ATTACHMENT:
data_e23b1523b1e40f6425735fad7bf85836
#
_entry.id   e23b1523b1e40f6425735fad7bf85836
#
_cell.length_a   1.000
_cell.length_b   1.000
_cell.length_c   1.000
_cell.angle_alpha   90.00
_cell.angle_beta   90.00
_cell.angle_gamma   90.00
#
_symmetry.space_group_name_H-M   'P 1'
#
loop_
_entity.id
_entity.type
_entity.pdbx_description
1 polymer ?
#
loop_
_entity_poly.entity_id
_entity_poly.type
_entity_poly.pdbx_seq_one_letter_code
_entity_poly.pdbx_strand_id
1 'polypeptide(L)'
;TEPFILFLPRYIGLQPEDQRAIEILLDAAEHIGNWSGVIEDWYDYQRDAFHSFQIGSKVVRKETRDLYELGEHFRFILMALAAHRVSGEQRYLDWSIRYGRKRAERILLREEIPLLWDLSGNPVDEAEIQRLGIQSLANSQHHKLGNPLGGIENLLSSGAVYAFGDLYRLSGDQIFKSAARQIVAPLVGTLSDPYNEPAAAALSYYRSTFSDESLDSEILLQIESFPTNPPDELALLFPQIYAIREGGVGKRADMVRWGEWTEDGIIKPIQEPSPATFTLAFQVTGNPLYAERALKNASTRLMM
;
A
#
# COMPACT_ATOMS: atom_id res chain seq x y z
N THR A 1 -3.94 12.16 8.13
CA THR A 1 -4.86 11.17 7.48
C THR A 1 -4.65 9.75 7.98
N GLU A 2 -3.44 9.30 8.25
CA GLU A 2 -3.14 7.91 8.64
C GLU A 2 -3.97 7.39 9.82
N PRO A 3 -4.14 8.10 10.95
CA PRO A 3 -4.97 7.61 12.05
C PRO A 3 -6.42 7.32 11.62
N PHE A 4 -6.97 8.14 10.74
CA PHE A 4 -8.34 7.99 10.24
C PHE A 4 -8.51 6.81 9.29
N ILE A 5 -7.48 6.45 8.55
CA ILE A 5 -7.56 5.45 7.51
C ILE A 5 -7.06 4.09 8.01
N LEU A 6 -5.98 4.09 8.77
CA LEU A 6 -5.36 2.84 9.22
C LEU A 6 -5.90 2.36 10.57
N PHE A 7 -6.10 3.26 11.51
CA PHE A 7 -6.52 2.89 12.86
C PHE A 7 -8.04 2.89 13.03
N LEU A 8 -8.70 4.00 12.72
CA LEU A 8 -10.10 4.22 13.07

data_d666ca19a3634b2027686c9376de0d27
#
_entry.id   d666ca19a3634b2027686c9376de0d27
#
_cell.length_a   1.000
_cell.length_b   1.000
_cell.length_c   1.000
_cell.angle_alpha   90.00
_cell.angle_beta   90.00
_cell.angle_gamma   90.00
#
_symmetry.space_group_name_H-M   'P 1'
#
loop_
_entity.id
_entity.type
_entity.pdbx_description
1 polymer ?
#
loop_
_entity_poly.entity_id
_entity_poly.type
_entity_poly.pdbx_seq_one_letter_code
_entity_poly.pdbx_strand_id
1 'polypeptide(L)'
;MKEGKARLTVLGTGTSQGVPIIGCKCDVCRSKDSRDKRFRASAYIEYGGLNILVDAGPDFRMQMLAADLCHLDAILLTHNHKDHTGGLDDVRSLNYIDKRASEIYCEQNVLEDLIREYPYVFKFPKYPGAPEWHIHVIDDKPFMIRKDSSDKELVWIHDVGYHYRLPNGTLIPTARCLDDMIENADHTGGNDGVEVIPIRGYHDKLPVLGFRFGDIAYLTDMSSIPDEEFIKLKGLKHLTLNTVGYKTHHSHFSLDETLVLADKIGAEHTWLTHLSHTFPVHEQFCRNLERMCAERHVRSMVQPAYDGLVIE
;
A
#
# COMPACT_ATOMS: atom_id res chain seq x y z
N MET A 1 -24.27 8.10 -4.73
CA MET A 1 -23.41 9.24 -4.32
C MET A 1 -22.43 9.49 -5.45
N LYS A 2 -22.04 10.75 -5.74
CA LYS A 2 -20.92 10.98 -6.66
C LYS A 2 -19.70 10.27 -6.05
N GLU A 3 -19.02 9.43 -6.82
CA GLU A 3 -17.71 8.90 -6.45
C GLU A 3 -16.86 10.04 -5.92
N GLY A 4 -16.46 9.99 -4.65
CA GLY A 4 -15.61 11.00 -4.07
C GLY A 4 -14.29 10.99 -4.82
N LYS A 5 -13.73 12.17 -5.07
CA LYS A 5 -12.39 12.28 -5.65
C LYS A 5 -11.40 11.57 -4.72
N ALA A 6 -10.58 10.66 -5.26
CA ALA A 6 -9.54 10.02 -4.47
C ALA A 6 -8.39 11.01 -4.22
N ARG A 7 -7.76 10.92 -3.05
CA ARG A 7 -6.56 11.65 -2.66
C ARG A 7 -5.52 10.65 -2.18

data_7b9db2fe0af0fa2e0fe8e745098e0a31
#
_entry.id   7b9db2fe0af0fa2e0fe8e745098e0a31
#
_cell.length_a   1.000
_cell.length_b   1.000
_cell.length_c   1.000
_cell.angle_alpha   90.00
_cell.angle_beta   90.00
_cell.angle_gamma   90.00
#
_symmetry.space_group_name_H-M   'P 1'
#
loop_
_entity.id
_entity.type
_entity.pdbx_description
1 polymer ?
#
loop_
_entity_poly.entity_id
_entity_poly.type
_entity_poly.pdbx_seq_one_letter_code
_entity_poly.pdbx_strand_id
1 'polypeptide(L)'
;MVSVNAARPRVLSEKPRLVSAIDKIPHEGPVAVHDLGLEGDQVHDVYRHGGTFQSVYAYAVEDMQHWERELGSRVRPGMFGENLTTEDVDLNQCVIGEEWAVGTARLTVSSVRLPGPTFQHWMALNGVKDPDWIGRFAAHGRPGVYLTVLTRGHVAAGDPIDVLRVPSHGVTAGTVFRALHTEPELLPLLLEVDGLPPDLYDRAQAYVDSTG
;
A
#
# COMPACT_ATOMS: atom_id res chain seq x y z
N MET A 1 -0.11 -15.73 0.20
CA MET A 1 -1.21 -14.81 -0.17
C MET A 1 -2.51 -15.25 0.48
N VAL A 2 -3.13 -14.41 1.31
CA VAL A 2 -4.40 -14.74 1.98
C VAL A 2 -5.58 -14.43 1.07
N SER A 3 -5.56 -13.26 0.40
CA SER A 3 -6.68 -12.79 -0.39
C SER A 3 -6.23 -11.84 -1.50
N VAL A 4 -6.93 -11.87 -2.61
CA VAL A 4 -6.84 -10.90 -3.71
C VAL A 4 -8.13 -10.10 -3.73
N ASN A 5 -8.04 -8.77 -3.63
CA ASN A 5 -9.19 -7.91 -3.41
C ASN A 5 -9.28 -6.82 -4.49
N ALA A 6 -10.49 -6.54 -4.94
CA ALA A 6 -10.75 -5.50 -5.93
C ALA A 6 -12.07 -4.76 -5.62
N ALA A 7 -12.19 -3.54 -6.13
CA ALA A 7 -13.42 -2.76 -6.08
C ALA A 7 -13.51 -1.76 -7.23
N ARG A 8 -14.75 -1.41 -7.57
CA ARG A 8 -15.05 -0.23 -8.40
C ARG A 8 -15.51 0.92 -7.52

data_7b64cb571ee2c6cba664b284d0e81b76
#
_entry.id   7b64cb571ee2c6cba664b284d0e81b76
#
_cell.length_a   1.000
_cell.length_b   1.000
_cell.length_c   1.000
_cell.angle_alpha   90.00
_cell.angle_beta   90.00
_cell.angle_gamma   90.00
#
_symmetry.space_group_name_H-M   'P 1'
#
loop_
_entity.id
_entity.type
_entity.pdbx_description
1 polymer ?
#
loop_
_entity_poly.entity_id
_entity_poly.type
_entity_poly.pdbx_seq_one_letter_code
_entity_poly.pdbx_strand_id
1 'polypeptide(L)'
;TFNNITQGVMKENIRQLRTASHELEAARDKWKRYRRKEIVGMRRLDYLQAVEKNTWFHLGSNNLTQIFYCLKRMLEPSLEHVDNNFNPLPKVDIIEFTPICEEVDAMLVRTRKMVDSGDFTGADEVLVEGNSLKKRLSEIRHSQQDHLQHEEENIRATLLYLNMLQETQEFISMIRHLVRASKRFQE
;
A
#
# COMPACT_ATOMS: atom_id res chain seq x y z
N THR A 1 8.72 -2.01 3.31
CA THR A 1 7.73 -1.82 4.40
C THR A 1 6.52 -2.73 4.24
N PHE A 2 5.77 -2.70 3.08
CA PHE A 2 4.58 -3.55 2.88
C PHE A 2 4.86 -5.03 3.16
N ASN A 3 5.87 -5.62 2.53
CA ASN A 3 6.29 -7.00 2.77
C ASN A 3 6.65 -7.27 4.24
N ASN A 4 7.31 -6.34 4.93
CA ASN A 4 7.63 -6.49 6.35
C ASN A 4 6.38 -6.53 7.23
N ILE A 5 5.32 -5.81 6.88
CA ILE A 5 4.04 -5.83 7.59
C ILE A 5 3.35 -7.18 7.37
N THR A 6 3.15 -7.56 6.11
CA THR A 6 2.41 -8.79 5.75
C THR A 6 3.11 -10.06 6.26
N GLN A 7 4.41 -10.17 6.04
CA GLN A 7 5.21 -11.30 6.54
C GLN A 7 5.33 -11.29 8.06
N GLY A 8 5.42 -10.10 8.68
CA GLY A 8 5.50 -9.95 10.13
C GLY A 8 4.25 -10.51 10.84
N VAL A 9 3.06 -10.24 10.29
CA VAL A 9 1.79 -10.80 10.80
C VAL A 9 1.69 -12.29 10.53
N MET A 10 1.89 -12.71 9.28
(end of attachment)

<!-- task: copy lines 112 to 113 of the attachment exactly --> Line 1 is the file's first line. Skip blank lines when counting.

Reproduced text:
_cell.angle_alpha   90.00
_cell.angle_beta   90.00